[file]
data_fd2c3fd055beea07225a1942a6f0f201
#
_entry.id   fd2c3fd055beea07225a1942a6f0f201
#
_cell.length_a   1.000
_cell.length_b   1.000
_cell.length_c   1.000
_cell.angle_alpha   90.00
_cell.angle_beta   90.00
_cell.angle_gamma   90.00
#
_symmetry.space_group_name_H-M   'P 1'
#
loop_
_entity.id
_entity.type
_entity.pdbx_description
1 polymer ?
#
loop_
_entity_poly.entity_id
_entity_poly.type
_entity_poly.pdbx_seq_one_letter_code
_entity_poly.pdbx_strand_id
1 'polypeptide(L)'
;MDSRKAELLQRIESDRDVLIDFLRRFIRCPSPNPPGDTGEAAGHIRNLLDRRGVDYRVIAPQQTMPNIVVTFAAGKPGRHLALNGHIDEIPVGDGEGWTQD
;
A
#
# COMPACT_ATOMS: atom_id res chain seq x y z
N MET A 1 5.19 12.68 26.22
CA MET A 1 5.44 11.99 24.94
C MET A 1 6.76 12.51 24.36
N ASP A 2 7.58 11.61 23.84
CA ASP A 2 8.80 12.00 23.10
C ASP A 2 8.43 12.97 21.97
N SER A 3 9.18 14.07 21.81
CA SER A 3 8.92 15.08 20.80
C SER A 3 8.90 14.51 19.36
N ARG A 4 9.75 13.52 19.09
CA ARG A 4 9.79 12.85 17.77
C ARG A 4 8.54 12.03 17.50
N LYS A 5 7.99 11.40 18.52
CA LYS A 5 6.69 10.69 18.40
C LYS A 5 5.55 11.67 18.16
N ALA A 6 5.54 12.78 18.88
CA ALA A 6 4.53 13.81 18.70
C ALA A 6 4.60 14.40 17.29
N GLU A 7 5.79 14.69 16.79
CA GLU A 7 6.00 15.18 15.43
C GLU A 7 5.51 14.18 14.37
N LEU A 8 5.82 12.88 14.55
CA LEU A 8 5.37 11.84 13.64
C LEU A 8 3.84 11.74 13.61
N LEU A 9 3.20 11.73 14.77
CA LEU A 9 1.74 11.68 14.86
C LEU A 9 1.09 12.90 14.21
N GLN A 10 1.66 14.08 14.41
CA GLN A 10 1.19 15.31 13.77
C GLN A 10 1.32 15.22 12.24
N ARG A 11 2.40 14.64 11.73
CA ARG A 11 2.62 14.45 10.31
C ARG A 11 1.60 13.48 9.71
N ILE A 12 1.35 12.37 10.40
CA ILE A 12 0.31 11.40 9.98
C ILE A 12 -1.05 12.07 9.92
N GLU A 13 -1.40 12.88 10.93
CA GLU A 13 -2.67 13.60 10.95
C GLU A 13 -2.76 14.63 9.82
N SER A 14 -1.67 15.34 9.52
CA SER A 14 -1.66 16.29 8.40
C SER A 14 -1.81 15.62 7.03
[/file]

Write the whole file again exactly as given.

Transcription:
data_fd2c3fd055beea07225a1942a6f0f201
#
_entry.id   fd2c3fd055beea07225a1942a6f0f201
#
_cell.length_a   1.000
_cell.length_b   1.000
_cell.length_c   1.000
_cell.angle_alpha   90.00
_cell.angle_beta   90.00
_cell.angle_gamma   90.00
#
_symmetry.space_group_name_H-M   'P 1'
#
loop_
_entity.id
_entity.type
_entity.pdbx_description
1 polymer ?
#
loop_
_entity_poly.entity_id
_entity_poly.type
_entity_poly.pdbx_seq_one_letter_code
_entity_poly.pdbx_strand_id
1 'polypeptide(L)'
;MDSRKAELLQRIESDRDVLIDFLRRFIRCPSPNPPGDTGEAAGHIRNLLDRRGVDYRVIAPQQTMPNIVVTFAAGKPGRHLALNGHIDEIPVGDGEGWTQD
;
A
#
# COMPACT_ATOMS: atom_id res chain seq x y z
N MET A 1 5.19 12.68 26.22
CA MET A 1 5.44 11.99 24.94
C MET A 1 6.76 12.51 24.36
N ASP A 2 7.58 11.61 23.84
CA ASP A 2 8.80 12.00 23.10
C ASP A 2 8.43 12.97 21.97
N SER A 3 9.18 14.07 21.81
CA SER A 3 8.92 15.08 20.80
C SER A 3 8.90 14.51 19.36
N ARG A 4 9.75 13.52 19.09
CA ARG A 4 9.79 12.85 17.77
C ARG A 4 8.54 12.03 17.50
N LYS A 5 7.99 11.40 18.52
CA LYS A 5 6.69 10.69 18.40
C LYS A 5 5.55 11.67 18.16
N ALA A 6 5.54 12.78 18.88
CA ALA A 6 4.53 13.81 18.70
C ALA A 6 4.60 14.40 17.29
N GLU A 7 5.79 14.69 16.79
CA GLU A 7 6.00 15.18 15.43
C GLU A 7 5.51 14.18 14.37
N LEU A 8 5.82 12.88 14.55
CA LEU A 8 5.37 11.84 13.64
C LEU A 8 3.84 11.74 13.61
N LEU A 9 3.20 11.73 14.77
CA LEU A 9 1.74 11.68 14.86
C LEU A 9 1.09 12.90 14.21
N GLN A 10 1.66 14.08 14.41
CA GLN A 10 1.19 15.31 13.77
C GLN A 10 1.32 15.22 12.24
N ARG A 11 2.40 14.64 11.73
CA ARG A 11 2.62 14.45 10.31
C ARG A 11 1.60 13.48 9.71
N ILE A 12 1.35 12.37 10.40
CA ILE A 12 0.31 11.40 9.98
C ILE A 12 -1.05 12.07 9.92
N GLU A 13 -1.40 12.88 10.93
CA GLU A 13 -2.67 13.60 10.95
C GLU A 13 -2.76 14.63 9.82
N SER A 14 -1.67 15.34 9.52
CA SER A 14 -1.66 16.29 8.40
C SER A 14 -1.81 15.62 7.03